After the release of his incredible EP, Hideaway, on Live For The Funk I was curious to find out more about this unknown producer, Maths Time Joy (aka. Tim Worthington). Much akin to Mount Kimbie or Two Inch Punch, Tim Worthington’s productions are deep, complex, and other-worldly – perfect for an overcast Montreal Sunday like today. I reached out to Tim Worthington to answer some of my burning questions, and now I’m very happy to be able to share them with you all.
Without further ado, the MTJ FYI:
1. Where does the name “Maths Time Joy” come from?
Maths Time Joy is an anagram of my first two names, Timothy James.
2. What setup do you use to produce?
It’s pretty basic at the moment, I use my Macbook and Logic 9 that I got for university and some fairly cheap M-Audio speakers. Most of the production I do on headphones though, I find it easier to get kind of more immersed in the music that way. Plus there’s almost no sub bass on my speakers. I’d like to get some good speakers as the next piece of equipment, and some other synths like Massive, the Logic ones are cool once you know how to use them, but they’re still kind of limiting.
Loads of stuff influences my music, and not just other music. I’m a big fan of films, I think visuals are always really strongly linked with music. In terms of music though I think Flying Lotus is one of the biggest influences on my production. I think he’s someone whose approach to production is really innovative. Jamie XX is a big influence as well, in terms of his career path as well as his music.
4. Do you have a certain style in mind when you set out to make a track, or do you just let what happens happen?
I usually start with a basic idea, like a drum pattern, or some chords, them just build the track around that. I like to make music that’s progressive and has a few different sections so I think even if I had a basic idea of what I wanted the track to sound like, it would end up somewhere different. I like it to be more of an organic process of writing, rather than just sitting down with a really set idea in mind.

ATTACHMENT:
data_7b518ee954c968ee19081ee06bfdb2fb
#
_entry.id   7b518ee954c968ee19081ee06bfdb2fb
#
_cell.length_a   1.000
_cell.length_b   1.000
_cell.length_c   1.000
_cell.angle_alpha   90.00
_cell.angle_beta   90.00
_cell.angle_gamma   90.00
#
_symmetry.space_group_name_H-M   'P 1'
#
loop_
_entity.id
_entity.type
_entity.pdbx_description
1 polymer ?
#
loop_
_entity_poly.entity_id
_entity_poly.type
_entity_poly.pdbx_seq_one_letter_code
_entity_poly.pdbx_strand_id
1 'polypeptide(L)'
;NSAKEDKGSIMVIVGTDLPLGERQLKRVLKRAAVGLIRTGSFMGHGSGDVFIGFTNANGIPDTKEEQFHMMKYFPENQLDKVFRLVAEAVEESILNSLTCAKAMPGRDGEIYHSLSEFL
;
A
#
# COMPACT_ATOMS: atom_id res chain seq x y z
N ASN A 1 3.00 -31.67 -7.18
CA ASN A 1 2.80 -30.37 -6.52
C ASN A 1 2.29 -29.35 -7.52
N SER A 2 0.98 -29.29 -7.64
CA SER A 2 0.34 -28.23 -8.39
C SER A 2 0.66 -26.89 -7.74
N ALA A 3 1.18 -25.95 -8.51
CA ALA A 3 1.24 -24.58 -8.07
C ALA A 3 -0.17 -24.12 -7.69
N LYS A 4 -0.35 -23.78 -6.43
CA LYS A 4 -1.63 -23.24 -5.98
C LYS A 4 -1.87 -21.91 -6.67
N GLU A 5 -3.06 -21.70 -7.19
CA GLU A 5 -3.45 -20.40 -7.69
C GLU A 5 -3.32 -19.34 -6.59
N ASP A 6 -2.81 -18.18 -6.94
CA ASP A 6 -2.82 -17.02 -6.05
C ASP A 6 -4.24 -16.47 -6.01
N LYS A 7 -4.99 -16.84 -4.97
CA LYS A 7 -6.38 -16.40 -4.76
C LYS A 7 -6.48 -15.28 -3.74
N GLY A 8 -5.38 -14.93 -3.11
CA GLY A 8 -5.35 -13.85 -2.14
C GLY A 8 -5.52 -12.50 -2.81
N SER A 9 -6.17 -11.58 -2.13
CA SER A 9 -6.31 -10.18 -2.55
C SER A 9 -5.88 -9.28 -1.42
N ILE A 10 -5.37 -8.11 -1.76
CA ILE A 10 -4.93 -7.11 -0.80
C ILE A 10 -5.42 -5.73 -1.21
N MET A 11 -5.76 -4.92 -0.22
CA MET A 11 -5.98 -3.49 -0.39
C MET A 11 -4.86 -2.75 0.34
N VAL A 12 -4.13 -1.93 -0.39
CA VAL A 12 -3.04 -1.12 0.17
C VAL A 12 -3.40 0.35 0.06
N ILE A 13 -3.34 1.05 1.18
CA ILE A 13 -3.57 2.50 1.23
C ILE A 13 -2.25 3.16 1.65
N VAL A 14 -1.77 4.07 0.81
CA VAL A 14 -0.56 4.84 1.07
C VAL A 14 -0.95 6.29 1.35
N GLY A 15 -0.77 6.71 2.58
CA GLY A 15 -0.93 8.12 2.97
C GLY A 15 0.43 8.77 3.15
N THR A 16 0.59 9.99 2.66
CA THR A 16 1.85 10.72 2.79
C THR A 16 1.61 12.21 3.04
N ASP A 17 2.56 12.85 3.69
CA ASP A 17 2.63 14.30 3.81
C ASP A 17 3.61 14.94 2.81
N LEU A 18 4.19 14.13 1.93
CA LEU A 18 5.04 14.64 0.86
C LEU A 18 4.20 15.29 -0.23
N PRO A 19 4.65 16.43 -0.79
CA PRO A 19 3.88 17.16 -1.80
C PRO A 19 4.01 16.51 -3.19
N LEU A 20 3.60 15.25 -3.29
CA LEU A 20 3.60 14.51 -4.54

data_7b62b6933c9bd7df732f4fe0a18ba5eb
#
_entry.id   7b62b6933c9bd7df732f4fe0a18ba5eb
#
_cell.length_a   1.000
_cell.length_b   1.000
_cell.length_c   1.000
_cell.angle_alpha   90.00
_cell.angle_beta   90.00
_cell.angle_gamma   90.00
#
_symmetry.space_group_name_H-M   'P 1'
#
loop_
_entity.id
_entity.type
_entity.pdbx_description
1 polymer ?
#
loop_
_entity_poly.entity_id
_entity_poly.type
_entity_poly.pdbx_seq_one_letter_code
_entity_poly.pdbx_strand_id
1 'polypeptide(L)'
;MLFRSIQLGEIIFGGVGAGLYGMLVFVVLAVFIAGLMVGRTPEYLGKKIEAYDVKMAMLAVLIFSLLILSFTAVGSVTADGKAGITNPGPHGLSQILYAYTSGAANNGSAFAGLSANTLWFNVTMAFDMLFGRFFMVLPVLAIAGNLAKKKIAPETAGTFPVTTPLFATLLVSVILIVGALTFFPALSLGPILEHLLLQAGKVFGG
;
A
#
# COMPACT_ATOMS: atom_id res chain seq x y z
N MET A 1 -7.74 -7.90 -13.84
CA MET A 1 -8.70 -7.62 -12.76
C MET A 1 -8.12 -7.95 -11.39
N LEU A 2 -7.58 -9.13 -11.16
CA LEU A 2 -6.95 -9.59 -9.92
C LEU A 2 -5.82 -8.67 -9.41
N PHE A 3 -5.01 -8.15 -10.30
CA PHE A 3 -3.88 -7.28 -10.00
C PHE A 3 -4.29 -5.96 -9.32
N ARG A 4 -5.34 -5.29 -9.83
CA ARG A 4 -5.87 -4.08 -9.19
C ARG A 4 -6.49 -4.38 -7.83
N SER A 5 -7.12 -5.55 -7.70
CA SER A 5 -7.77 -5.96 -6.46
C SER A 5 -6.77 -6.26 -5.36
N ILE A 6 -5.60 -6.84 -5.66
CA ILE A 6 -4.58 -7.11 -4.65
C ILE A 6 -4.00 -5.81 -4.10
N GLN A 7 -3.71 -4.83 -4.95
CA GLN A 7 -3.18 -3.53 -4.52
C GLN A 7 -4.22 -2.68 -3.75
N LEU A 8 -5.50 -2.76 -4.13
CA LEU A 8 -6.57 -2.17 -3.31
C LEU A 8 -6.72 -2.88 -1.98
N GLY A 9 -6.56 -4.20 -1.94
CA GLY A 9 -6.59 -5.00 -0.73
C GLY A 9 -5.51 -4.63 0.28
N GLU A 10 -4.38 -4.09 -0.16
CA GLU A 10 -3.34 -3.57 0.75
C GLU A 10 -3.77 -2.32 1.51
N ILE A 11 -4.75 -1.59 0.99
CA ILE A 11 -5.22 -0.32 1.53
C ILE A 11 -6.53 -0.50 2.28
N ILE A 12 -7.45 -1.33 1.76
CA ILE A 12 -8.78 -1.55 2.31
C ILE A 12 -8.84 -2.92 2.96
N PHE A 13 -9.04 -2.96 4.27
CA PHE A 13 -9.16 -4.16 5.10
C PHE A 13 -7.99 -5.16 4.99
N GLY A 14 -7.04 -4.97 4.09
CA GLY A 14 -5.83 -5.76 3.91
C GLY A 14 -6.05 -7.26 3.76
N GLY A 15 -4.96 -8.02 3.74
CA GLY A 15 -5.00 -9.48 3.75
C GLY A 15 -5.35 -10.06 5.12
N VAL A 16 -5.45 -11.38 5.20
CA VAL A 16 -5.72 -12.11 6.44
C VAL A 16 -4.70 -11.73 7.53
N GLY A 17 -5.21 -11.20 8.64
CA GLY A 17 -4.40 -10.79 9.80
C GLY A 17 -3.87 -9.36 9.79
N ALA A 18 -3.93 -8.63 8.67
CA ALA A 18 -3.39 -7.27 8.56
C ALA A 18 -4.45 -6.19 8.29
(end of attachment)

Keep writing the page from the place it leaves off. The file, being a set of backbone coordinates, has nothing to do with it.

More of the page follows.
5. Can you talk a bit about your creative process?
I guess the first step is always listening to other music, and as much of it as possible. Even though I went to a music college I don’t think I actually learnt much there. Most of what I learnt was from just sitting at home, listening to other producers and trying to figure out how they did it. In terms of the creativeness, it’s hard to really say, it varies each time. Sometimes it starts with a vocal idea, or sometimes with percussion. Once I have the basic feel of an idea, or a song then the rest comes pretty quickly. There’s loads of tracks which I start though, and never go back to. I think part of being a producer is to know what is actually good, and what’s just OK.
6. Is there an end-goal to your work? Do you see production becoming a full-time thing?
There’s no one end goal really, and I’m sure if I set one by the time I reached it there would be another one. There were some goals I set out with when I started MTJ, and some of them I’ve already reached. Really I’d just like to be able to make a career out of it, and have longevity. I’ve never seen music as just a hobby really , it’s something I’m pretty set on doing for life. The obvious goals are getting a record deal, putting out an album, and then from there I’d like to do production for other people as well as my own music.
7. What was the inspiration for your Hideaway EP?
LFTF asked me to do a 3 track EP. I already had the basic outline of the track ‘Hideaway’ so the rest of the tracks just built around that idea of being alone, and isolation, but not in a depressing way. Just like being alone to think. I like to make the lyrics kind of ambiguous though, so hopefully other people would have there own ideas of what a track means for them, rather than just what I tell them it’s about.
8. Who are you most often compared to?
Either James Blake or Two Inch Punch. I definitely appreciate James Blake’s music, but he’s by no means my favorite artist. I find some of his music hard to get into really. I guess because I sing and produce it’s always gonna difficult to escape those comparisons. Any comparisons though, of artists I look up to like Mount Kimbie, or Lapalux I’d always take as a compliment.